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Women in Tech – We Need You

Tech jobs are increasing in importance and are the jobs of the future, so it is important that women are fairly represented. According to Tech City UK and Nesta, the UK’s digital tech industries grew 32% faster than the rest of the UK economy in 2016. As tech continues to create and develop new and existing industries, there will be vacancies that need to be filled, in both traditional and non-traditional digital roles. The potential for businesses and industries is there because of the tech available nowadays, but a strong and diverse workforce is crucial in order to reach its true potential.

Currently, only a small percentage of women work in tech. According to Deloitte Global, women hold less than 25% of information technology (IT) jobs in developed countries. Change needs go beyond the percentage of women we see studying computer science in university. It needs to start earlier and go further. There also needs to be much more support and awareness of the career paths and opportunities available.

Let’s provide opportunities for girls who are still at school and leading the way.

Undoubtedly, what you grow up learning and seeing as a child sticks with you as you mature. It is important to see role models that you can relate to, such as Facebook’s COO, Sheryl Sandberg, and Yahoo’s CEO, Marissa Mayer. Having the opportunity to learn what is possible and inspire girls at a young age is crucial. The not-for-profit organization Girls Who Code (GWC), founded by Reshma Saujani in 2011, is working to address the fact that women are generally underrepresented in technology-related jobs. Girls Who Code recognizes that people girls need to meet people that they look up to and become active in taking steps for their future. The program at Girls Who Code includes sponsoring after-school (around 500 clubs in schools in 34 states). And finding volunteers, often industry professionals, who teach young girls computer programming and maths.

Let’s share the importance of learning code.

According to Saujani, in an interview in 2015, in one of the programs that Girls Who Code runs, “we embed classrooms in technology companies—our partner organizations—and we bring in female students and teach them computer programming on-site. In this way, they learn not only the necessary technical skills but also what it’s like to be a computer scientist who works at, say, AT&T, GE, or Google. And because many of their teachers are women, the girls are exposed to potential role models.” Learning how to code not only gives women the skills especially helpful to compete in the technology world, but it also encourages individuals that anything is possible if you put your mind to it. If you studied political science but want to learn how to code, you are more than capable. Did you grow up wanting to be a sports star but make a shift and now want to be apart of the tech world? Learning code can help open so many doors.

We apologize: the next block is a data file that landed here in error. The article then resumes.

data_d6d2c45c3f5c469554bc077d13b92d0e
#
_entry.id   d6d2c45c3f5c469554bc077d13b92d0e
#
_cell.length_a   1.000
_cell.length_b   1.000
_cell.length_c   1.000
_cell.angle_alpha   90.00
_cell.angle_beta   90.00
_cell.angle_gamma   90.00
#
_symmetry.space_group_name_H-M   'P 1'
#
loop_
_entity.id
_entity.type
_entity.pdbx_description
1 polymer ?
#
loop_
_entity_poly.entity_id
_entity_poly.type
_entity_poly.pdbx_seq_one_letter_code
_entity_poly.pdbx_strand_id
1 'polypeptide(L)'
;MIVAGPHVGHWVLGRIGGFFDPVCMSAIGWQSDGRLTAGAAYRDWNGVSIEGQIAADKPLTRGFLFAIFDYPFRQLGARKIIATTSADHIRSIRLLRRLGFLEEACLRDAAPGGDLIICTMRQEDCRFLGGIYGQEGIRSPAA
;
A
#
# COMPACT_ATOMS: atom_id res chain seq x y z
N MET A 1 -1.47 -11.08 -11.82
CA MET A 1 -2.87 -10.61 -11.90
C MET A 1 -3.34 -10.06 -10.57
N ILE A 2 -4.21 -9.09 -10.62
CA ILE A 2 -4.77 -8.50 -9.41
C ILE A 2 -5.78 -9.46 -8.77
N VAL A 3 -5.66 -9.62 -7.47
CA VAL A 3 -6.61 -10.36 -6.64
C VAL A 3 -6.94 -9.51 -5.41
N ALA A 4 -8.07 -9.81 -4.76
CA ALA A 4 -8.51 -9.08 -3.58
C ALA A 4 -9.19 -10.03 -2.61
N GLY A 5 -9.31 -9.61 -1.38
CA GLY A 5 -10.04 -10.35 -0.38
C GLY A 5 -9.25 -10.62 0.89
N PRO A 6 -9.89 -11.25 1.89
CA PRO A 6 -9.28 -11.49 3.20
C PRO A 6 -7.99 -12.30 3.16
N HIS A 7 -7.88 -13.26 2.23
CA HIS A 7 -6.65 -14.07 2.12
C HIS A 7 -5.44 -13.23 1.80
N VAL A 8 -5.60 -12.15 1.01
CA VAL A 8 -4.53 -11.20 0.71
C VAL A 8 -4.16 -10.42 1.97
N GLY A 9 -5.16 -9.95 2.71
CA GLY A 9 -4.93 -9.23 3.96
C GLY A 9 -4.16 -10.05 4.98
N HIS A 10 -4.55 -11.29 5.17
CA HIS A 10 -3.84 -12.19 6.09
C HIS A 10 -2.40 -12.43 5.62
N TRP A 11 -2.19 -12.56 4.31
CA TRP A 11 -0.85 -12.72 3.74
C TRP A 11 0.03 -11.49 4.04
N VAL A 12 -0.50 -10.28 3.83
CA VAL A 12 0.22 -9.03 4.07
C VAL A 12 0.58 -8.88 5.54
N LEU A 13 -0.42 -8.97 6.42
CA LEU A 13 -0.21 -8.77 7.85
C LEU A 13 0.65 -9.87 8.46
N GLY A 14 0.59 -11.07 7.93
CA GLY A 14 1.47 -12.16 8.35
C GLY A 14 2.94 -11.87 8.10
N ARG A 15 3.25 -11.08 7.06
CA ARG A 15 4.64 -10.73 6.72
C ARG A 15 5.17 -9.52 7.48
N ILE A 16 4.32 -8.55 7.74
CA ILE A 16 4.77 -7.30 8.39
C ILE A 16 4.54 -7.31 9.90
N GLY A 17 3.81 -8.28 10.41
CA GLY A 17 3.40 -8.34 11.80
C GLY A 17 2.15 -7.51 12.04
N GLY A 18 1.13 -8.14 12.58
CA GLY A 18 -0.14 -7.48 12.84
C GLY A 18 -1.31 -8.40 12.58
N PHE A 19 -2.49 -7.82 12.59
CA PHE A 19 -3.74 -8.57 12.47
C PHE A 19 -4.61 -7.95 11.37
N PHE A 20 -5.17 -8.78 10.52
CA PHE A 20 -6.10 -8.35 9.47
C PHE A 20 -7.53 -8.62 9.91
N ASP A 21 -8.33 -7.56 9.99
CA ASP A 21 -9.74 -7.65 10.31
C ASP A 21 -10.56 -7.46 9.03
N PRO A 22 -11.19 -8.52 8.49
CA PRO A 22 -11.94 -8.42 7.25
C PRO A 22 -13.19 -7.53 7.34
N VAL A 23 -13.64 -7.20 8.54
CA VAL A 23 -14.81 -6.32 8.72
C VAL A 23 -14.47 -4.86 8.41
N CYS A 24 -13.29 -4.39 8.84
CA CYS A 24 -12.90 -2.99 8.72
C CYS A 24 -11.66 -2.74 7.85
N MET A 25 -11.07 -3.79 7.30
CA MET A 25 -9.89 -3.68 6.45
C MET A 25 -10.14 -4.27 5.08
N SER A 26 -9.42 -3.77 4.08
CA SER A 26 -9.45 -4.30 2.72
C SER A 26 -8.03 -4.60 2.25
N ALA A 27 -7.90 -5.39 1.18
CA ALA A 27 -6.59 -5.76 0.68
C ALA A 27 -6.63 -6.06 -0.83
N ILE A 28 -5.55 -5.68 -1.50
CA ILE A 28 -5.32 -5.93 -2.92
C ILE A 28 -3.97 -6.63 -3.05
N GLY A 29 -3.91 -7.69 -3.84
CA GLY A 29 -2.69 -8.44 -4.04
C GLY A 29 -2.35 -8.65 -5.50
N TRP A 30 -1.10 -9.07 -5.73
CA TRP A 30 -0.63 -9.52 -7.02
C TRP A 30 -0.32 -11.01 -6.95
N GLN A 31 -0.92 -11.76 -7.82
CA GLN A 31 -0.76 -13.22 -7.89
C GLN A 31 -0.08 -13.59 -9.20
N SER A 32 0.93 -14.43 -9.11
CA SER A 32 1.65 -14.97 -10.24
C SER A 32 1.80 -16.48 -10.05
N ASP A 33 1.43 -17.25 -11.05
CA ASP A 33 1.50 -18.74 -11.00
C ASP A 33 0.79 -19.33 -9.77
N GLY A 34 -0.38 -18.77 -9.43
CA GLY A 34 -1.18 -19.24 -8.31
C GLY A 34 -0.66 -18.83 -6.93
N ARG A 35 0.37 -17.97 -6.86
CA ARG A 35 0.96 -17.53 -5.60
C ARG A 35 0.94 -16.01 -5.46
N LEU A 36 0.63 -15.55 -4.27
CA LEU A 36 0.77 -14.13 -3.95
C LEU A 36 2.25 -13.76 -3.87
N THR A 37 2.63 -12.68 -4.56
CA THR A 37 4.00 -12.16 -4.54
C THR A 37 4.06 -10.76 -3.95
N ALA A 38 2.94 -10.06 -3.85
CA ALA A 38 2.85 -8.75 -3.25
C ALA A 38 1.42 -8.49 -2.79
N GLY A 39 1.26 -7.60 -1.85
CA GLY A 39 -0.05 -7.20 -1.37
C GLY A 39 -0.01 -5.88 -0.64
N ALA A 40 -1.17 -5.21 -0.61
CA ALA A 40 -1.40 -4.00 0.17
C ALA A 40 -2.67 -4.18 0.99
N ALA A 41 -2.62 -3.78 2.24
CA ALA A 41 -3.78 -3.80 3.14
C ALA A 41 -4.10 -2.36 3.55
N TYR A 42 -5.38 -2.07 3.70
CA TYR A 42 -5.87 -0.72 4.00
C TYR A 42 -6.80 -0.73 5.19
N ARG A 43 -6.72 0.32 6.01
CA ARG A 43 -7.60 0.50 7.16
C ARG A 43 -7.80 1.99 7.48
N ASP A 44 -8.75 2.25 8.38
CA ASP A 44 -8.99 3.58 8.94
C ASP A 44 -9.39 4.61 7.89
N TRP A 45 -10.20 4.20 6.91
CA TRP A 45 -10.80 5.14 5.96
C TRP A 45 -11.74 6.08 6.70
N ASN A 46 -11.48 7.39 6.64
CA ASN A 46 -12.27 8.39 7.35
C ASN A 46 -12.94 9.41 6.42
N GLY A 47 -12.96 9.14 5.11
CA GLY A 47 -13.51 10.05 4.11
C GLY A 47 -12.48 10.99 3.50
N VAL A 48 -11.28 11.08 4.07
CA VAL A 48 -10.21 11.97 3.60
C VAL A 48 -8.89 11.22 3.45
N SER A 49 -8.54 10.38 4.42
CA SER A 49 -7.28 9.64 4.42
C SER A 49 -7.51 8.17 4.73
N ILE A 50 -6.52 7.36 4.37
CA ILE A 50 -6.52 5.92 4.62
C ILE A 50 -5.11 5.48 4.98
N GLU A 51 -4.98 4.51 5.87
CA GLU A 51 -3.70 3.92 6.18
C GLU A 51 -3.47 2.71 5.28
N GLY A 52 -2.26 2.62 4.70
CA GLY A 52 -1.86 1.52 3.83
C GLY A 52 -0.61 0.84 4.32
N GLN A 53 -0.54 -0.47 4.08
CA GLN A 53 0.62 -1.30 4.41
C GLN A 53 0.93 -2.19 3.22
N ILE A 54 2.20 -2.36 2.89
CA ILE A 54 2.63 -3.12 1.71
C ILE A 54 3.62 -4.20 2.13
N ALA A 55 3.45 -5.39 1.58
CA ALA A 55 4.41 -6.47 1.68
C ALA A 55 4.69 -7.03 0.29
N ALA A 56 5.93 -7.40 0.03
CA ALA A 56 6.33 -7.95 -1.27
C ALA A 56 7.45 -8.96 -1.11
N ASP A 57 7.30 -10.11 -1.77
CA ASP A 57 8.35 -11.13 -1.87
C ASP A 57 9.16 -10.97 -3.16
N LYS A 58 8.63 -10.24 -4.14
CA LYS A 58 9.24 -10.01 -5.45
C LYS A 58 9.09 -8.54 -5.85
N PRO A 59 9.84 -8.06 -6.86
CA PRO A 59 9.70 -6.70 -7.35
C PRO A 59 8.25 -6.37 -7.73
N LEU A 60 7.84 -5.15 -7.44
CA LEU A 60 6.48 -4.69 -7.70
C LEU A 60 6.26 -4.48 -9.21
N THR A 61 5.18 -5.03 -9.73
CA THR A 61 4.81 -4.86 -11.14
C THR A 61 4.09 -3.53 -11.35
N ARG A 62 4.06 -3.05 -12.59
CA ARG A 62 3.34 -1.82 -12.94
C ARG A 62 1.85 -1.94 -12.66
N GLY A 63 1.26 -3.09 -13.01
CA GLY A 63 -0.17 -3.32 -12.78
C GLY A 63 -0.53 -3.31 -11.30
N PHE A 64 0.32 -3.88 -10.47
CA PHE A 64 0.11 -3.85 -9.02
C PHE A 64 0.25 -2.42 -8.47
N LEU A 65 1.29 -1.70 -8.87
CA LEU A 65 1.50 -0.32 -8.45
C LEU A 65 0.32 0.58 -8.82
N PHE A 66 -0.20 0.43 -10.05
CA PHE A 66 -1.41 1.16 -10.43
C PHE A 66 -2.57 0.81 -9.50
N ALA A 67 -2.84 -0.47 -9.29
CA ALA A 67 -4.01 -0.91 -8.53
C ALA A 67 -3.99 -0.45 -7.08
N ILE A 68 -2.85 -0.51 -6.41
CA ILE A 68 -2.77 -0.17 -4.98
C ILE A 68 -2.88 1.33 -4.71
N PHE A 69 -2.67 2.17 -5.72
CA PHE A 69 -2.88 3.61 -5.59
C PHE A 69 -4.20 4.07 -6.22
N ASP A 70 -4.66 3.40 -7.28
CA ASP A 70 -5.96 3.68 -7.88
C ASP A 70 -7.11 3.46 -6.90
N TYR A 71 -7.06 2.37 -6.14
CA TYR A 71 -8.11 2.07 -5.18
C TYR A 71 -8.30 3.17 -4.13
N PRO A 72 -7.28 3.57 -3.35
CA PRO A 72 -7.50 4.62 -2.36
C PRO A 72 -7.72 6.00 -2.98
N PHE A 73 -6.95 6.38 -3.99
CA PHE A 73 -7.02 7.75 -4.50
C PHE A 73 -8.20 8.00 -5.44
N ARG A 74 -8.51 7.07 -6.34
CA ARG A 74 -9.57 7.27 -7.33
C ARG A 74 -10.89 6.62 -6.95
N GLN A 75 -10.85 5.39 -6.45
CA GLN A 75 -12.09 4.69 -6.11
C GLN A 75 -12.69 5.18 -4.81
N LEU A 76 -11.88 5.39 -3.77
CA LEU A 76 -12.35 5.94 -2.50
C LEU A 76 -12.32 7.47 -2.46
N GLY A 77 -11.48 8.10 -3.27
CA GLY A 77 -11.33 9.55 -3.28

Let’s highlight the tech careers that are out there.

Research from industry body CompTia identifies a key cause of females not entering tech careers stating, “Girls lack awareness about career opportunities – Of girls who have not considered an IT career, 69% attribute this to not knowing what opportunities are available to them.” We need to share the knowledge of the opportunities that are out there and support each other as we strive for our goals. A few career options the tech world has to offer- software engineer, web developer, information security analyst, games developer and IT manager.

Feeling inspired? We hope so! Outside of London, cities such as Edinburgh, Leeds, Manchester and Cambridge have all been names top cities for tech jobs. You can find current tech vacancies by using a trusted jobsite like Jobrapido, which will show all current tech jobs in Edinburgh or any of the other top tech locations mentioned.

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